Troubled times for Euro-Sids

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The Independent Online
British Sid is not alone. His more sophisticated neighbours who invested in specialised investment trusts buying European privatisation stocks have also done badly, ending up with holdings which nobody wants in a sector which looks to be going nowhere.

The managers of Kepit, Kleinwort Benson's European Privatisation Trust, recognised the game was up a couple of weeks ago, and their pounds 500m fund launched in 1994 was dead in the water, trading at a 13.8 per cent discount to its net asset value. A reconstruction package to try to persuade Kepit's 79,000 shareholders to switch into other more dynamic Kleinwort funds has not proved particularly successful.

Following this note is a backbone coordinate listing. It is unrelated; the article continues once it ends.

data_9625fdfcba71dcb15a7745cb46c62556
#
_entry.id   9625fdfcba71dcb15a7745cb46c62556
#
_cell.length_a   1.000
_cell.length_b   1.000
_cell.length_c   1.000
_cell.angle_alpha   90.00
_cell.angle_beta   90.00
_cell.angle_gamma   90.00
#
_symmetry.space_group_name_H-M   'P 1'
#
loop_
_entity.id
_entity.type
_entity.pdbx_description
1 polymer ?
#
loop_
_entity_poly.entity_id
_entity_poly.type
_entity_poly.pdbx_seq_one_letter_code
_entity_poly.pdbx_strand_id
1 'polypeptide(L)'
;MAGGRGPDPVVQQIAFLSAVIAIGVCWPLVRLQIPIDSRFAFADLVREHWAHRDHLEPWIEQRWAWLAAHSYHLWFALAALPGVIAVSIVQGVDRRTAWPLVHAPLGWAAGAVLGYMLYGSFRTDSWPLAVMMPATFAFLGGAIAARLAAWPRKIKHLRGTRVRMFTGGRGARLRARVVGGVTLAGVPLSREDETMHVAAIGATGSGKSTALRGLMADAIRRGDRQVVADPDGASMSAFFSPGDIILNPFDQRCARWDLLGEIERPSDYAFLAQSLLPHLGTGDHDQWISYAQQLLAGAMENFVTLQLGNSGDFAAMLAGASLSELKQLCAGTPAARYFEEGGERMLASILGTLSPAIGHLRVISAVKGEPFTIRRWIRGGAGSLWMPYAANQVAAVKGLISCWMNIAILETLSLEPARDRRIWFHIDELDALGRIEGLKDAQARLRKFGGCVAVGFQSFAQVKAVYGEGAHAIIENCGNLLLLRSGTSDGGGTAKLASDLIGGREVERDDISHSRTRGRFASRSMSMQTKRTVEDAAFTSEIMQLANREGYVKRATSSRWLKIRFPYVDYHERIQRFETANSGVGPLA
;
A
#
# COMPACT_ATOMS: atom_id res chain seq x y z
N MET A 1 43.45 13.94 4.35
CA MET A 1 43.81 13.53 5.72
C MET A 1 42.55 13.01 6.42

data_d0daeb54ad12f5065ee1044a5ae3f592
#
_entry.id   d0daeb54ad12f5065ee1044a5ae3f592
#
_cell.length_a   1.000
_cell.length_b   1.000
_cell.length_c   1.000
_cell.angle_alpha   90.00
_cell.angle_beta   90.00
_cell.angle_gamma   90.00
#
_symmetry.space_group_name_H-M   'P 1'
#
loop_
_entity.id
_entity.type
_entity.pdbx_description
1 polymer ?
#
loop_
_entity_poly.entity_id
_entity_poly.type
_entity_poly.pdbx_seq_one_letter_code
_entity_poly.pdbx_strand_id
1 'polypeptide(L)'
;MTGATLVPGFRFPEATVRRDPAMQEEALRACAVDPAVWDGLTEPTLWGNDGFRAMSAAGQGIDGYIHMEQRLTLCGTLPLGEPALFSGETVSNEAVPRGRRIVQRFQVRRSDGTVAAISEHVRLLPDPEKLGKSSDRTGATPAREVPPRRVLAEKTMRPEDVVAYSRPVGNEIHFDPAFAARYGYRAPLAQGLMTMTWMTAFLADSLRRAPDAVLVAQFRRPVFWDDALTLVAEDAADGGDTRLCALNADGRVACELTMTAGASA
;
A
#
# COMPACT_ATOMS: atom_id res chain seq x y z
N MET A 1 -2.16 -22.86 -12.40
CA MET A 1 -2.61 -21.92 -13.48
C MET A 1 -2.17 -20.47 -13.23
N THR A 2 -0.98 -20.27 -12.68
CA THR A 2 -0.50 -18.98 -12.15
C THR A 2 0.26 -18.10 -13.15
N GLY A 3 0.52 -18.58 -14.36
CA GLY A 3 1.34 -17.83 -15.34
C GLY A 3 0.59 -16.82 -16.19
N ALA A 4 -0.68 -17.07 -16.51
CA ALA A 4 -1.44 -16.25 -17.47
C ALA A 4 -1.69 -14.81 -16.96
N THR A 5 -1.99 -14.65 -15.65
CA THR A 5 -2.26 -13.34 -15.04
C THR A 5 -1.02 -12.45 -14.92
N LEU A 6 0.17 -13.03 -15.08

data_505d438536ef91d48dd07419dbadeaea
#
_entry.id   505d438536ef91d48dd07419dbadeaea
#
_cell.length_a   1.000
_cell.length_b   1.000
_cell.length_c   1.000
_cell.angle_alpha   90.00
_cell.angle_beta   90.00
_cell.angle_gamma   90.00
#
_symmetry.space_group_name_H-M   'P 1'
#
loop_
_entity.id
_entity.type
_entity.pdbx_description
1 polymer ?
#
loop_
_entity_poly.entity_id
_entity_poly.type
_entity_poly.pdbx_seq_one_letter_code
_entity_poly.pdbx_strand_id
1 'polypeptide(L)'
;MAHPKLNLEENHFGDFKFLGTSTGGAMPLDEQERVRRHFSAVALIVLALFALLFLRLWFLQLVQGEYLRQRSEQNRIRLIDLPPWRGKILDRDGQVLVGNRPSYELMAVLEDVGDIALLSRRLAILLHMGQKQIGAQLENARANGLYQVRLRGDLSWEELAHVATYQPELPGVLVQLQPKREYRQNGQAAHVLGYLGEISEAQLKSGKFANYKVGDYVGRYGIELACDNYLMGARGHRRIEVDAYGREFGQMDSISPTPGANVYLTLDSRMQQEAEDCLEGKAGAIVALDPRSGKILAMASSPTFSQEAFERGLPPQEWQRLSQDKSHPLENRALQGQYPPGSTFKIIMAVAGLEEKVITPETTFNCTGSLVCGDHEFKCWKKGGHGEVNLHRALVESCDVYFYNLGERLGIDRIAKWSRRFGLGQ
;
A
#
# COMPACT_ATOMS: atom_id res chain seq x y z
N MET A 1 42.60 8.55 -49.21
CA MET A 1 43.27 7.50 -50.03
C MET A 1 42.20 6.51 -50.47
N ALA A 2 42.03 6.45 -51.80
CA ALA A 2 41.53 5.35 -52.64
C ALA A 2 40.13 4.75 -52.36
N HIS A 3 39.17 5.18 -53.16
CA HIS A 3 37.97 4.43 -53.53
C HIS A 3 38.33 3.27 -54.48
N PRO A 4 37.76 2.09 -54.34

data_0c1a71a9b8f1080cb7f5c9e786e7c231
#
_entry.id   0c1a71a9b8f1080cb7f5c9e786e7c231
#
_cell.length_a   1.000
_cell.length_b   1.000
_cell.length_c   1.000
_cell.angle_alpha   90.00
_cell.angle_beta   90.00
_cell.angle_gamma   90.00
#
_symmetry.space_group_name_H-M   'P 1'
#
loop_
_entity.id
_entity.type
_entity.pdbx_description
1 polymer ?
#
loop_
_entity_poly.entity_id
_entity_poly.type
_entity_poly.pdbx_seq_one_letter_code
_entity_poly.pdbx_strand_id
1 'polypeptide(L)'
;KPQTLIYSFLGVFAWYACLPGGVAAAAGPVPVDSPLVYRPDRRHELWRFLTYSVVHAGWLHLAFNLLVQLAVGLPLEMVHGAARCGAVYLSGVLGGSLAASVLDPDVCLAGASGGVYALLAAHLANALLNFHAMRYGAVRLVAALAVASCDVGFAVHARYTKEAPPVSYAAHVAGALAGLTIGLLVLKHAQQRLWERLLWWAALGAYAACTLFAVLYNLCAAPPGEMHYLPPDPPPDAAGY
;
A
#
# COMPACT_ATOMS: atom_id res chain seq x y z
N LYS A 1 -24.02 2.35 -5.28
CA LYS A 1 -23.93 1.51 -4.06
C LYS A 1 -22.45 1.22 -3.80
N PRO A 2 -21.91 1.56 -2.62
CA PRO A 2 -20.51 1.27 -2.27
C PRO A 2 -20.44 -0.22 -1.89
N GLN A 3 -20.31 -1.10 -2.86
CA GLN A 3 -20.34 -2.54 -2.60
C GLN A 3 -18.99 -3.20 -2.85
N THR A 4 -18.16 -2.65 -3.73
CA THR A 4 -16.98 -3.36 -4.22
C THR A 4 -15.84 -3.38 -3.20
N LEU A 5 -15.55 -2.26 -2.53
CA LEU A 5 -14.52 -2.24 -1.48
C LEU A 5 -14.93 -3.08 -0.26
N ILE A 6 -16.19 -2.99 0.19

But the smell of blood in the water has attracted predators keen to liquidate Kepit, and release the asset value. Yesterday Henderson Touche Remnant's European Growth Trust (Treg) offered holders of Kepit shares and warrants a choice between an eventual cash exit which Treg values at 93.86p and 28.16p respectively, or a switch into Treg, which invests in European smaller companies, a sector which is still performing. Treg is valued at only pounds 170m but it trades at or above its asset value.

Kepit shares rose 2p to 91p and Treg shed 3p to 244p, but if the offer succeeds the Kepit portfolio will be liquidated and parcelled out. After costs Kepit shareholders can expect cash or Treg shares worth 5.5 per cent and warrant-holders 10.4 per cent above Tuesday's market price. Treg shareholders will get a 2.4 per cent uplift to asset values, as well as lower costs and increased marketability for their enlarged fund. A clean kill could also trigger more attacks in a sector ripe for rationalisation.